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Stamp Duty Abolished For First Time Buyers

 

After weeks of speculation about the Autumn Budget, the fiscal facts are finally on the table. Philip Hammond has just finished laying out his plans to the House of Commons, and here at Habito we’ve been keeping a very close eye on the action. All in all, the Chancellor’s Budget speech paints a hugely positive picture if you’re looking to buy your first home. Read on and find out why.

Massive savings on stamp duty

Thanks to rocketing property prices, particularly in London and the South-East, stamp duty has been raking in massive revenues for the government but also helping to stall the UK housing market. The proportion of first-time buyers liable for the tax has risen from 47% in 2001 to a whopping 78% in 2017 – and that figure jumps to 100% in London. As a result, first-time house-hunters have been shying away from getting on the property ladder and empty-nesters have been staying put instead of downsizing to free up family homes.

What has the Chancellor promised?

The Chancellor has come up with a surprisingly sweet carrot to get young people to swap ‘Generation Rent’ for ‘Generation Own’. He has announced that, from today, first-time buyers will pay zero stamp duty on properties up to £300,000. For homes between £300k and £500k, first-time buyers will save £5,000 in stamp duty.

Pre-Budget, properties under £125,000 were exempt, but the average purchase price among first-time buyers in the UK stands at £207,693 – and £410,000 in London. So, the £1,700 you would have to stump in stamp duty on your £210,000 dream home will now be absolutely nothing! Good news for Londoners, who will save £5,000 in tax on a £410,000 home, paying just £5,500 in stamp duty. The new rules mean a stamp duty cut for 95% of first-time buyers, with 80% paying no stamp duty at all.

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More land for new homes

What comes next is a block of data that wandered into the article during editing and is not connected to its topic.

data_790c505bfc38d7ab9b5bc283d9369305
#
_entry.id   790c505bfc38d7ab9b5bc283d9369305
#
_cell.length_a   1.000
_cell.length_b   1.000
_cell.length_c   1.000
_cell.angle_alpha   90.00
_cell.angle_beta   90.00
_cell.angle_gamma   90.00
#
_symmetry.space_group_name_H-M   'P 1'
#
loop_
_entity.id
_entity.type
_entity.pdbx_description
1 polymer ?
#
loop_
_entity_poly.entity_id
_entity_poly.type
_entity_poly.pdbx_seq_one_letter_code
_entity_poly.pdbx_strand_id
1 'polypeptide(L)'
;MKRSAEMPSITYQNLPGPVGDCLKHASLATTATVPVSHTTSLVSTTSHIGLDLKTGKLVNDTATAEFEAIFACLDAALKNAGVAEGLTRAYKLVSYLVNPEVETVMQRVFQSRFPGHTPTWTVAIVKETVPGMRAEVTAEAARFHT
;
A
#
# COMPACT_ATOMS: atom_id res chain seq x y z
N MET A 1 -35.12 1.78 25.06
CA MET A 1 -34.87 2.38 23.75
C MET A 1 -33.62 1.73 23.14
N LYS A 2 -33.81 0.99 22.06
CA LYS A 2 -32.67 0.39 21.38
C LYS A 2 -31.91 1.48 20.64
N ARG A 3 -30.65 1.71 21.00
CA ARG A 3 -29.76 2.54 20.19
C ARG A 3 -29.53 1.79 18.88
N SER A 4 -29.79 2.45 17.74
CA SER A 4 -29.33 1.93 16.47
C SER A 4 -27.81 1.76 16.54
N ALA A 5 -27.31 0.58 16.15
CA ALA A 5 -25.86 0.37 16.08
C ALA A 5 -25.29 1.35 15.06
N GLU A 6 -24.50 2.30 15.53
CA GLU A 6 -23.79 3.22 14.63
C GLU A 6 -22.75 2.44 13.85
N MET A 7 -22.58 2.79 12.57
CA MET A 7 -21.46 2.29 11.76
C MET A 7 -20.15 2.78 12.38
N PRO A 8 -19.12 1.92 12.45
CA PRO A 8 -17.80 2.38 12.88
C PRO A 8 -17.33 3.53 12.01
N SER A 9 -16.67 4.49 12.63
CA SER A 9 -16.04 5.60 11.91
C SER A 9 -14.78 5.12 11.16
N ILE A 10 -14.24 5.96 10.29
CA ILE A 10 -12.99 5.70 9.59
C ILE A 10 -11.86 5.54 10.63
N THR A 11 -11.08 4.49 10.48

The UK is in the middle of a housing crisis, with a chronic shortage of new homes being built each year, and Communities Secretary Sajid Javid piled on the pre-Budget pressure for the Chancellor to ‘think big’ and ring-fence £50 billion of public money for new homes. The benefits of getting Britain building again are clear – an influx of new homes would help to ease the housing crisis and rein in spiraling property price increases, allowing more first-time buyers to get a foot on the property ladder.

What has the Chancellor promised?

Mr Javid’s pleas have been answered by the Chancellor, who has committed £44 billion to provide funding, loans and guarantees over the next five years to boost the UK’s housing stock. He told Parliament that the crisis needed ‘money, planning reform and intervention’, so how will the £44 billion figure break down? Money to deliver 300,000 new homes each year by the mid-2020s (up from the current 217,000), training young construction workers and guaranteeing loans for small house-builders to get their hard hats on pronto. The Chancellor also announced planning reform to free up more urban brownfield sites for residential development, and intervention on the vast number of planning permissions currently left unbuilt. But one thing not to expect is flats in fields – the Green Belt will remain gloriously green.

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Help to Buy scheme extended